Writing as patient care

I remember a rough day, one of my last days in the hospital. I had a patient immobilized from the waist down and fresh out of surgery who could. Not. Stop. Peeing. In her amnesiac withdrawal from anesthesia, she was rapidly cycling through refusing to use a bedpan and demanding a bedpan. It was madness. An hour of back-wrenching linen changes and getting yelled at.

I can not tell you now how much I miss even those days. As a complete digression, I am made crazy by the challenges faced by nurses (and all clinicians) on the hospital floor, how it is everything but the patients that drives us mad. How many of us are forced to choose between the career we worked to hard for, our calling, and our own health and family. The American Journal of Nursing addresses the concern.

But hospital or no, I observe and I care and I’ll never not be a nurse.

Today I spent a minute in the Sylvia Plath exhibit at the National Portrait Gallery. Visiting with my son for a family event I just happened to pass the small room of framed letters and photos. I dragged him in, promised a treat if he’d chill for just 5 minutes, and let him tap sounds out of the installation of bell jars while I read.

In her letter, pinned just below a smiling photograph of Plath taken 6 months prior with her two very young children, I saw the lines that made it clear why a week from that day she would be dead by suicide.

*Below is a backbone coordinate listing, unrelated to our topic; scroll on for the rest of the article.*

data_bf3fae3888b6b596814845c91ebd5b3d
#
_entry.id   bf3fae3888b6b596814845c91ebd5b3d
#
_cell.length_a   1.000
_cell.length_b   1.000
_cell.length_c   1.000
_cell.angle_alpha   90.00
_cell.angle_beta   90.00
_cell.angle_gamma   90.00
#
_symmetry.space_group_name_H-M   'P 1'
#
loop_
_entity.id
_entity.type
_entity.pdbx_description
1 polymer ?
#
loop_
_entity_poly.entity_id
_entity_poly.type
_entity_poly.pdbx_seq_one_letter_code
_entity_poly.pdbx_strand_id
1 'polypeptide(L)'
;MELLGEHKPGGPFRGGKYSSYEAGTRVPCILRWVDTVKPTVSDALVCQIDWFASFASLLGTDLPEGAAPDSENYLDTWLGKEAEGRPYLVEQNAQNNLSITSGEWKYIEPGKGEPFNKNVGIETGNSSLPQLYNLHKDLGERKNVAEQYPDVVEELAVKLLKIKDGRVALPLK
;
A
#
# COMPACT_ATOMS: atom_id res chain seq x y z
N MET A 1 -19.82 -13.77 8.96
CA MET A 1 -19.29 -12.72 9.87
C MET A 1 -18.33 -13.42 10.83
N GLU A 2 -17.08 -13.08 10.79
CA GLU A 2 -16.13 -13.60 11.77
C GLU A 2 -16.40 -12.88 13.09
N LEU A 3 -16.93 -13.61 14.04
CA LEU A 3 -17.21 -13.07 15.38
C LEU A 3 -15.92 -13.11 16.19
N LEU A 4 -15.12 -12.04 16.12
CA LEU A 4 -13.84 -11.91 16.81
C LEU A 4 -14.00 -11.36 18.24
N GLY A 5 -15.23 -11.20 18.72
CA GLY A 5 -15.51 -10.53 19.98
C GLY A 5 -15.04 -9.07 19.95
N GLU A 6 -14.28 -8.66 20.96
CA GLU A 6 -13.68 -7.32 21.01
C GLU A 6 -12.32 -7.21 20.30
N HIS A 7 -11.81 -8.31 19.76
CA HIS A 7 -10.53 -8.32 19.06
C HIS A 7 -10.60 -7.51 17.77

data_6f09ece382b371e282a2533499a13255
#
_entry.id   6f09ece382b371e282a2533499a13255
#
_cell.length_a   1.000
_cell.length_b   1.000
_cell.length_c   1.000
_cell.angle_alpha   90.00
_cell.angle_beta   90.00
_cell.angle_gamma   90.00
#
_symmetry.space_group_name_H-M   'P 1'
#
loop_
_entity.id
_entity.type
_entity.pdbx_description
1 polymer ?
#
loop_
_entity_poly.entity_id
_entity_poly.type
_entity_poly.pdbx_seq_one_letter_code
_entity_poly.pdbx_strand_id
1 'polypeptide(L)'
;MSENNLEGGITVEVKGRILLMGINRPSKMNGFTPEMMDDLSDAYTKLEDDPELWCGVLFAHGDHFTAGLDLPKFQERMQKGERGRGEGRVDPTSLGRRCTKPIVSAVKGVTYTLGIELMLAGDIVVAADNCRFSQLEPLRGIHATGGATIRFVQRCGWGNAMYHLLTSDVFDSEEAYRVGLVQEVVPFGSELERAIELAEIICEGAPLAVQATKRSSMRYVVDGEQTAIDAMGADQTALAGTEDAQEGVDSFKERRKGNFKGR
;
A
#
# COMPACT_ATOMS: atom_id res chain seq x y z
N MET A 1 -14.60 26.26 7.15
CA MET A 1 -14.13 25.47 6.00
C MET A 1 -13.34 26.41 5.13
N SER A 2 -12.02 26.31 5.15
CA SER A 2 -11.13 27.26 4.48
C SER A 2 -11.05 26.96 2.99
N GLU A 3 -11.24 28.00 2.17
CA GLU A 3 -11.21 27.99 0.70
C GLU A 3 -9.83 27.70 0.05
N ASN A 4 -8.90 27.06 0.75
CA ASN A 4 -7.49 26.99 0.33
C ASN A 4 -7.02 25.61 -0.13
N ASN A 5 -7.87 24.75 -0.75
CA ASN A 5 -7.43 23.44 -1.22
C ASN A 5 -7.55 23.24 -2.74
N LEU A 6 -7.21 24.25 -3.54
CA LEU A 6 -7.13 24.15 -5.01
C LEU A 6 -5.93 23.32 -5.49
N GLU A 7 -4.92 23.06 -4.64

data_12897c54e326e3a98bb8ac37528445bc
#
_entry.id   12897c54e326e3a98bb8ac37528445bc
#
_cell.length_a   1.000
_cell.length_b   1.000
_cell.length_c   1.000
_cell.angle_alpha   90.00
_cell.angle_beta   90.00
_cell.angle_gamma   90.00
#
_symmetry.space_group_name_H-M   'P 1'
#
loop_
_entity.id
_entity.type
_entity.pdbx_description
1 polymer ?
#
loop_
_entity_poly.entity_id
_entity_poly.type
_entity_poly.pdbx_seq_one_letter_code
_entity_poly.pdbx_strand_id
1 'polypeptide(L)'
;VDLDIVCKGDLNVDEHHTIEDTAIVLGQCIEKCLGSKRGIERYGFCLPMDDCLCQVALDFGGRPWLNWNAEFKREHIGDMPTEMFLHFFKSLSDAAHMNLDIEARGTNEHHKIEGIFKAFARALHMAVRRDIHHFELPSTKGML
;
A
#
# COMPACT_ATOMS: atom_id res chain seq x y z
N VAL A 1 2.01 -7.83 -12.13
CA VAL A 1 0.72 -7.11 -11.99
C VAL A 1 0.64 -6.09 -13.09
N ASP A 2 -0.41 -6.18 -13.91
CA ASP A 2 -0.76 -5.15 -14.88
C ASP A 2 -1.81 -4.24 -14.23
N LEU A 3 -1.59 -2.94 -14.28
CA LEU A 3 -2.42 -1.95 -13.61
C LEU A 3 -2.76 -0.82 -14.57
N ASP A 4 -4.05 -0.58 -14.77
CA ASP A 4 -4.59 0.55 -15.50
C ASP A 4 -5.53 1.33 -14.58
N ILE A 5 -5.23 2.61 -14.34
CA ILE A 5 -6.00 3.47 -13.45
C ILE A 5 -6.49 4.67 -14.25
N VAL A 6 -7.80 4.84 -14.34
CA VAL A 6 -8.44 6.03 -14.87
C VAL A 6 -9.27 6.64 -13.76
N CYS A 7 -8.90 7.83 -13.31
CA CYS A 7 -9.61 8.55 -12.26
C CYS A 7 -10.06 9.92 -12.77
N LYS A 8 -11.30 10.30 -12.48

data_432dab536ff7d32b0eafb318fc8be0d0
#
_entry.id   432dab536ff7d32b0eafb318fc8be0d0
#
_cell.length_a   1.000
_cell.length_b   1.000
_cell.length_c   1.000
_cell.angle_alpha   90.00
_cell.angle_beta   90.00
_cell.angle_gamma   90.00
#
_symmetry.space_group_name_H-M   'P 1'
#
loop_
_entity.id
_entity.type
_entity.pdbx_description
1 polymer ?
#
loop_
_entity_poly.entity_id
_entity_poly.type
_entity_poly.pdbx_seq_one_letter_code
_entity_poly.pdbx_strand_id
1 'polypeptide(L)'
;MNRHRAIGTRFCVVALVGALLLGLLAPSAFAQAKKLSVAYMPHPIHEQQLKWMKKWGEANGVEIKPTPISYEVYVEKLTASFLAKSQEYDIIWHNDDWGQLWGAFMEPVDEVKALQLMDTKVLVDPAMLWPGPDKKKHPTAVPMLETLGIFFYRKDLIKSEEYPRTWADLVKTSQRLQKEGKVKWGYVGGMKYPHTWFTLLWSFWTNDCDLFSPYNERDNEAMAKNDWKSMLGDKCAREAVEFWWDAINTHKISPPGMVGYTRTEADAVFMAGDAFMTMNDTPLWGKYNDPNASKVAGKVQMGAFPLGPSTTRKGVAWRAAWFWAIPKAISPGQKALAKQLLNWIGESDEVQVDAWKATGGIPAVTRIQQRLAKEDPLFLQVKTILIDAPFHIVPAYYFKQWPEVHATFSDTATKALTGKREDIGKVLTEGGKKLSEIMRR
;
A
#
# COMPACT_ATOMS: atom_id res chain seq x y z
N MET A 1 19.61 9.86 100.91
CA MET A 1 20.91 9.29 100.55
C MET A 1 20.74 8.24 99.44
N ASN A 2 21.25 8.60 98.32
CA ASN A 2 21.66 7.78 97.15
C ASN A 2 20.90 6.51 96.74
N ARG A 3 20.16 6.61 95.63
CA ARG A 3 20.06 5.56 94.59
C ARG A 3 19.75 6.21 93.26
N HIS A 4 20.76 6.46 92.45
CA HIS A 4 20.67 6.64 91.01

She was getting over a terrible flu. After much distress, she had left her husband with babies in tow. Fled the comfort of their country home to a flat in London. It was the first week of godforsaken February. The longest, darkest, depressionest month.

February 4, 1963
“Everything has blown and bubbled and warped and split—accentuated by the light and heat suddenly going off for hours at unannounced intervals, frozen pipes, people getting drinking water in buckets and such stuff–that I am in a limbo between the old world and the very uncertain and rather grim new.”

So here is where writing can be patient care. Always be assessing, always be educating. You can do it with a dead mid-century poet if it makes a piece of writing.

Plath is in a volatile state, the responsibilities of motherhood on her shoulders, just separated from the comfort and support of friends and familiar places. The pipe freezing signals her loss of control. Her limbo between old and uncertain and grim? An expression of hopelessness.

It’s no revelation that Sylvia Plath was depressed a few days before her suicide. But by seeing her as not an hysterical artist inclined to shuffle off this mortal coil at a moment’s notice, and instead as a person, mother, a sufferer of a common condition, she is a